Overall Paranormal Activity 2 is a worthy sequel, one that expands on the story of the original and takes it to a whole new level, with a creepy ending that promises more places for this franchise to go. But will there really be seven Paranormals like Saw? Honestly the aesthetic of these films really only warrants maybe one more, and that’s it. Anything past a Part 3 will feel repetitive. There will definitely be another one — this sequel just opened with over forty million dollars, the highest grossing opening of a horror movie ever — but here’s hoping this doesn’t become another Saw franchise. It would be unfortunate and really cheapen that creative breakthrough original. But for now, Paranormal Activity 2 is definitely worth checking out. Just know you might not be able to turn out the light when you go to bed.
Watching Like a Writer
What I love so much about horror is that more often than not it’s just you don’t see on the page or don’t see in the film that is truly frightening. We are at a place now where anything you can think of can be visualized in a movie; therefore, directors will often use the tools at their disposal to shove tons of scary images across the frame. However, it’s those select directors and writers who use restraint in their work that makes the horror really shine through. When the Paranormal Activity series was at its best (the first three, I would argue), the terror came from what you didn’t see but what you imagined you saw or what you imagined could be happening in the next room over. This trait carries over to writing too because while while you can describe every gory detail of your freak creature villain, what will be more satisfying for your reader will be a shadow of that villain, an ominous cry in the dark from that villain. Your reader will always think of something creepier than what is actually delivered. So use restraint in your horror fiction. Don’t show us everything, let us use our imaginations, and the writing will soar every step of the way.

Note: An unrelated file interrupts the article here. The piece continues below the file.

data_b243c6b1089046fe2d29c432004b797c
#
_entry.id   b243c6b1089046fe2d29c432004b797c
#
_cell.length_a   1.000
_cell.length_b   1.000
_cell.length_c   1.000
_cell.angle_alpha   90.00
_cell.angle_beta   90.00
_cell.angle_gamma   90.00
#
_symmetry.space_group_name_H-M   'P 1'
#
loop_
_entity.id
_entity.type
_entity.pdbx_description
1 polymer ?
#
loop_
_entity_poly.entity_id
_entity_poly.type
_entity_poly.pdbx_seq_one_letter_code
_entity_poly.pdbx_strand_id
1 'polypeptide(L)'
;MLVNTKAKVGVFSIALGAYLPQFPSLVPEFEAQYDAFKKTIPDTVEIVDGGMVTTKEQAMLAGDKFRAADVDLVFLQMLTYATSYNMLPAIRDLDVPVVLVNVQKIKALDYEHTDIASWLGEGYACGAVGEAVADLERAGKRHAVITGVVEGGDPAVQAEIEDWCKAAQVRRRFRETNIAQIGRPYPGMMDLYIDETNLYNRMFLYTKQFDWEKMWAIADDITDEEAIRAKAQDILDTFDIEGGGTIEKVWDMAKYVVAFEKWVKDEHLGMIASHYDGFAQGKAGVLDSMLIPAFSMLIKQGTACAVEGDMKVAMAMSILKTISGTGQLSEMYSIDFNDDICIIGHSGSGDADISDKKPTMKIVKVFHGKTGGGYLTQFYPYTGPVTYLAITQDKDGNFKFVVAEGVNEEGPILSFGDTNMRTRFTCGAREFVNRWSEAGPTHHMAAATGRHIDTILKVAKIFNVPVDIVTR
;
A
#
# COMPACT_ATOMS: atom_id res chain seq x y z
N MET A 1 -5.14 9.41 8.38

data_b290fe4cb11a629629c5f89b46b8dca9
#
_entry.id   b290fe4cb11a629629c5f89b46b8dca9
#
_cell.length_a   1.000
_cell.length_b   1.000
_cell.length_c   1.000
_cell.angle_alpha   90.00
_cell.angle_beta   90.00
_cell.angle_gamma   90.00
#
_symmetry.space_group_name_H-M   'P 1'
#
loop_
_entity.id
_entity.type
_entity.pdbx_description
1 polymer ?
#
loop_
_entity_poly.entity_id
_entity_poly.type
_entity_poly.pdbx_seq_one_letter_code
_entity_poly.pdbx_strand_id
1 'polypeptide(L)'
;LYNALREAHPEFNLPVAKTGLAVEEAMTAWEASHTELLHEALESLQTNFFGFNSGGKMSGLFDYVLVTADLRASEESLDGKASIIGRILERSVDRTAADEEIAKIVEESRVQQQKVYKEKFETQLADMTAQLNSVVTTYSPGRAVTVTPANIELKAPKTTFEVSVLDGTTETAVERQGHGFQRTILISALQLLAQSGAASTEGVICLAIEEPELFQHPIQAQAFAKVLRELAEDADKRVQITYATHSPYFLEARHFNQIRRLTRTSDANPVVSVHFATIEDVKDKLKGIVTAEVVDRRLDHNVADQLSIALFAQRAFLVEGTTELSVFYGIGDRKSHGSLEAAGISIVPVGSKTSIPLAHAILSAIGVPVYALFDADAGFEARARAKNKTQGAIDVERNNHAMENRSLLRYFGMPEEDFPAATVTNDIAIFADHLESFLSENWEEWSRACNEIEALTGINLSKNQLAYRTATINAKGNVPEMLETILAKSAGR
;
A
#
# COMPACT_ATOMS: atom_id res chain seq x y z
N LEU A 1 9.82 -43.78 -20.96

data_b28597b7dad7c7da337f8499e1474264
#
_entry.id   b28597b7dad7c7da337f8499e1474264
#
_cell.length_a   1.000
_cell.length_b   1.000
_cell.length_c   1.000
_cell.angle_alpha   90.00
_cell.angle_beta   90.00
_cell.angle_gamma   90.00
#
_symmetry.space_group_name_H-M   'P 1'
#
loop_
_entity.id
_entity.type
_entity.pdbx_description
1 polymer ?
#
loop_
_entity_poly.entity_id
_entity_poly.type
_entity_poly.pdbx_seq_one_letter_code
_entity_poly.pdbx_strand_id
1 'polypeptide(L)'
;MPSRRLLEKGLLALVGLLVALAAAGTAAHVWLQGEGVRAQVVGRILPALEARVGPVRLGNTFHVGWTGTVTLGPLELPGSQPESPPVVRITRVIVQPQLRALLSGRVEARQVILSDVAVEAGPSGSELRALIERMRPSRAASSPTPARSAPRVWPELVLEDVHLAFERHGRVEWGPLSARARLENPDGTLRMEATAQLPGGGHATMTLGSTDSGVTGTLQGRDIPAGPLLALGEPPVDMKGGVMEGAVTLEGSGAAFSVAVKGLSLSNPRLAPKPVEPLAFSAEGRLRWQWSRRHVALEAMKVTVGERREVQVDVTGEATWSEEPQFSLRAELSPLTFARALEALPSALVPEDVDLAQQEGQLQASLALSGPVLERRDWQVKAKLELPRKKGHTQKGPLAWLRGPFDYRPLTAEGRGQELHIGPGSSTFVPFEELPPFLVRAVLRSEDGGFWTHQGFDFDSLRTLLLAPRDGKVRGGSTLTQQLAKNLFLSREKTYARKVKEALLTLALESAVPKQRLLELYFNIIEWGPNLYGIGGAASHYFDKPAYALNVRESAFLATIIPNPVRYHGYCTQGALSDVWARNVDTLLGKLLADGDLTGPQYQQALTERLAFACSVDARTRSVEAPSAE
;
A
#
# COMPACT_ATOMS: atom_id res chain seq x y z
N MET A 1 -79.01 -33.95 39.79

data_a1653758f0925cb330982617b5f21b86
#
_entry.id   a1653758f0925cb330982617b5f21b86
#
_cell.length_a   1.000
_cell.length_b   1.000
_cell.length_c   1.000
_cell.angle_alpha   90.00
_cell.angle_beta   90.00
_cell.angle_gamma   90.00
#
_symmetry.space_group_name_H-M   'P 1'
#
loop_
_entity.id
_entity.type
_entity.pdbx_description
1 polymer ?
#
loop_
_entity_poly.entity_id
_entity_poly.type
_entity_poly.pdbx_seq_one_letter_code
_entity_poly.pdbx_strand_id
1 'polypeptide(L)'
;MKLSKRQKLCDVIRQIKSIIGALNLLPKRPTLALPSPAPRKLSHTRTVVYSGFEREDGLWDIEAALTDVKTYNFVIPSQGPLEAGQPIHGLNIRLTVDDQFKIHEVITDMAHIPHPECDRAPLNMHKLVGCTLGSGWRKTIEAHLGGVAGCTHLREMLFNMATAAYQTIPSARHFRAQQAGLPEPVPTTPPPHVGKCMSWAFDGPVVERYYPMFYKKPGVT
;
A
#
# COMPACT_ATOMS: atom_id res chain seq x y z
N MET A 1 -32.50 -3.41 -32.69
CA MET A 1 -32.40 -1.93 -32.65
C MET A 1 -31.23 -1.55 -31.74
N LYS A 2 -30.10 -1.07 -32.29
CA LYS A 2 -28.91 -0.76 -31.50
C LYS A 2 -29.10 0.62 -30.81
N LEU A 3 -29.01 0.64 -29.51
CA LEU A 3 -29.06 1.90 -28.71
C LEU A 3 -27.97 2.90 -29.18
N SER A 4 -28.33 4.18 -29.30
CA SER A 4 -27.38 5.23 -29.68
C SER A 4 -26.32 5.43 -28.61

Write a short scene describing a creepy villain in detail, then write the scene again where the creature is in shadow and can only be heard. Which version is better?
One thought on “Why Not Showing the Monster is Always Scarier”
very insightful 😀